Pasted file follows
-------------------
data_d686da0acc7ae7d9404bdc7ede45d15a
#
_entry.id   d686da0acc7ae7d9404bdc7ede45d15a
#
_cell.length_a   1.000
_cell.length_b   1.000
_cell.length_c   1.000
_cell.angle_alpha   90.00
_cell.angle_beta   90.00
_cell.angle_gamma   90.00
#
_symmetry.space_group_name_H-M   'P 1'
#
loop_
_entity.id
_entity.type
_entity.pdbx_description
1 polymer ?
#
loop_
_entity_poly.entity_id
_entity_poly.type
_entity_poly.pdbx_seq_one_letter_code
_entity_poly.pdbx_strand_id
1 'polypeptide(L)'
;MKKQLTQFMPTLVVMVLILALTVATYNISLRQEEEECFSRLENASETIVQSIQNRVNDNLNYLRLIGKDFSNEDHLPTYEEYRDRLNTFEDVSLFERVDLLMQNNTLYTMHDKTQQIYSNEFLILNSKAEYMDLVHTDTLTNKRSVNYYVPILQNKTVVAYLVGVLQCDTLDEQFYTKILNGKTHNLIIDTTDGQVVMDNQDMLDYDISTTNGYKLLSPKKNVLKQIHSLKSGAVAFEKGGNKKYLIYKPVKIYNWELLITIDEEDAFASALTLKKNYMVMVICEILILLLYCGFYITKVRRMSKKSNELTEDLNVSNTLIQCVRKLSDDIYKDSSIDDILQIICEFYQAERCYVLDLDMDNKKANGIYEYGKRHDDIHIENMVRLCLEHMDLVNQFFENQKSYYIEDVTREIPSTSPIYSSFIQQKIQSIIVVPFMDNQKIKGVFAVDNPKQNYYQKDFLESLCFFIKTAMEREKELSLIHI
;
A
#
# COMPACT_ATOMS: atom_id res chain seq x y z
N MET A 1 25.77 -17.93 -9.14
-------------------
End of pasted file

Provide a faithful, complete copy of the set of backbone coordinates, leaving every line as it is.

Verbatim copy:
data_d686da0acc7ae7d9404bdc7ede45d15a
#
_entry.id   d686da0acc7ae7d9404bdc7ede45d15a
#
_cell.length_a   1.000
_cell.length_b   1.000
_cell.length_c   1.000
_cell.angle_alpha   90.00
_cell.angle_beta   90.00
_cell.angle_gamma   90.00
#
_symmetry.space_group_name_H-M   'P 1'
#
loop_
_entity.id
_entity.type
_entity.pdbx_description
1 polymer ?
#
loop_
_entity_poly.entity_id
_entity_poly.type
_entity_poly.pdbx_seq_one_letter_code
_entity_poly.pdbx_strand_id
1 'polypeptide(L)'
;MKKQLTQFMPTLVVMVLILALTVATYNISLRQEEEECFSRLENASETIVQSIQNRVNDNLNYLRLIGKDFSNEDHLPTYEEYRDRLNTFEDVSLFERVDLLMQNNTLYTMHDKTQQIYSNEFLILNSKAEYMDLVHTDTLTNKRSVNYYVPILQNKTVVAYLVGVLQCDTLDEQFYTKILNGKTHNLIIDTTDGQVVMDNQDMLDYDISTTNGYKLLSPKKNVLKQIHSLKSGAVAFEKGGNKKYLIYKPVKIYNWELLITIDEEDAFASALTLKKNYMVMVICEILILLLYCGFYITKVRRMSKKSNELTEDLNVSNTLIQCVRKLSDDIYKDSSIDDILQIICEFYQAERCYVLDLDMDNKKANGIYEYGKRHDDIHIENMVRLCLEHMDLVNQFFENQKSYYIEDVTREIPSTSPIYSSFIQQKIQSIIVVPFMDNQKIKGVFAVDNPKQNYYQKDFLESLCFFIKTAMEREKELSLIHI
;
A
#
# COMPACT_ATOMS: atom_id res chain seq x y z
N MET A 1 25.77 -17.93 -9.14